UPDATE – July 2009
July, 2009 marked an historic moment in the life of the Episcopal Church, here in the United States. The general convention in Anaheim, California voted three important resolutions that will have major changes in the spiritual lives of LGBTQ people:
1) overturned the 2006 moratorium on electing lesbian and gay bishops,
2) recognized a local option for developing liturgical rites to bless same-sex unions, and
3) called for transgender civil rights at the local, state and federal levels.
Resolution C056 passed on July 17, 2009 acknowledges “changing circumstances” that call for a renewed pastoral response from the church for considering same-gender blessings, including state laws on same-gender marriage, civil-unions and domestic partnerships. The resolution also authorizes the House of Bishops, in conjunction with the Standing Commission on Liturgy and Music, to devise an open process that will invite churchwide participation in collecting and developing theological resources and liturgies. The commission is to report its efforts to the next General Convention in 2012.
The Resolution left open to each bishop the right to determine what such a generous pastoral response might mean in her or his diocesan context. This resolution neither forces nor demands any bishop, diocesan convention, congregation or clergy to take any action it considers contrary to its will.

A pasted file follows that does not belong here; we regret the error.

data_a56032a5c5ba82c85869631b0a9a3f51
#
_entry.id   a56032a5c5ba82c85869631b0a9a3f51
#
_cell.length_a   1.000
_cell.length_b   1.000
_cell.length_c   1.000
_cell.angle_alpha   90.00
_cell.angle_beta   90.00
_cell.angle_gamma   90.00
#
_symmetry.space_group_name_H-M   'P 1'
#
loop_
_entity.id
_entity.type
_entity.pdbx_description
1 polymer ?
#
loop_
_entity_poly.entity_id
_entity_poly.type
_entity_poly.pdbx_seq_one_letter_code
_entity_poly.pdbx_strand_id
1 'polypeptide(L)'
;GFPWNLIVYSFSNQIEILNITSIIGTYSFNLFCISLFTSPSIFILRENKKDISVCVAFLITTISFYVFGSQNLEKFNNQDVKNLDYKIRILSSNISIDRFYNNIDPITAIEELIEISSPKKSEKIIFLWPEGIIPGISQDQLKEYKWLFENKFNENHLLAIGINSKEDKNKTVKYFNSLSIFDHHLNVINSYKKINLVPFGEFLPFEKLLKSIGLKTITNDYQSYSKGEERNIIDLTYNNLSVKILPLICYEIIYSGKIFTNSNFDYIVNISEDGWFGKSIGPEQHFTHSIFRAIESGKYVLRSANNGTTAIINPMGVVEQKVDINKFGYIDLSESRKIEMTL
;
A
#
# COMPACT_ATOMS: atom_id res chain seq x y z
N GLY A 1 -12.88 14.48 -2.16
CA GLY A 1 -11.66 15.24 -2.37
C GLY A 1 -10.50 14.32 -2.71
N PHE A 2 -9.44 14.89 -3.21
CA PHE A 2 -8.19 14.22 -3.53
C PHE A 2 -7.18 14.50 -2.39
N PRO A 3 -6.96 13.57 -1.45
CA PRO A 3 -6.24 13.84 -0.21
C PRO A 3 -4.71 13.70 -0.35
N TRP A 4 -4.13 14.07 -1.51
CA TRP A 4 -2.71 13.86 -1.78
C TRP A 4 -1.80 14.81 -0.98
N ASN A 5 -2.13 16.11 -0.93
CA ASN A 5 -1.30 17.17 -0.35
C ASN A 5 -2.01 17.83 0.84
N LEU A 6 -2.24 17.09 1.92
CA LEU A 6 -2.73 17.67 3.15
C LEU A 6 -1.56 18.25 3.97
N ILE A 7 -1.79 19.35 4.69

Already the policy change is bearing fruit. The Rev. Bonnie Perry, a partnered lesbian priest in the Diocese of Chicago, is a candidate for Bishop of Minnesota. Bonnie was a candidate for Bishop of California several years ago before the de facto moratorium – now ended – was enacted. Clearly this year’s general convention reflects a renewed conviction: The unity of the church cannot be bought at the expense of some of its members.
The Rev. Jay Emerson Johnson, Ph.D., an out gay Episcopal priest, wrote in a recent article, “By giving overdue attention to gender in the controversies concerning “homosexuality,” this year’s General Convention… has named the elephant in Christianity’s living room: None of us can deal effectively with sexuality and religion without addressing gender.”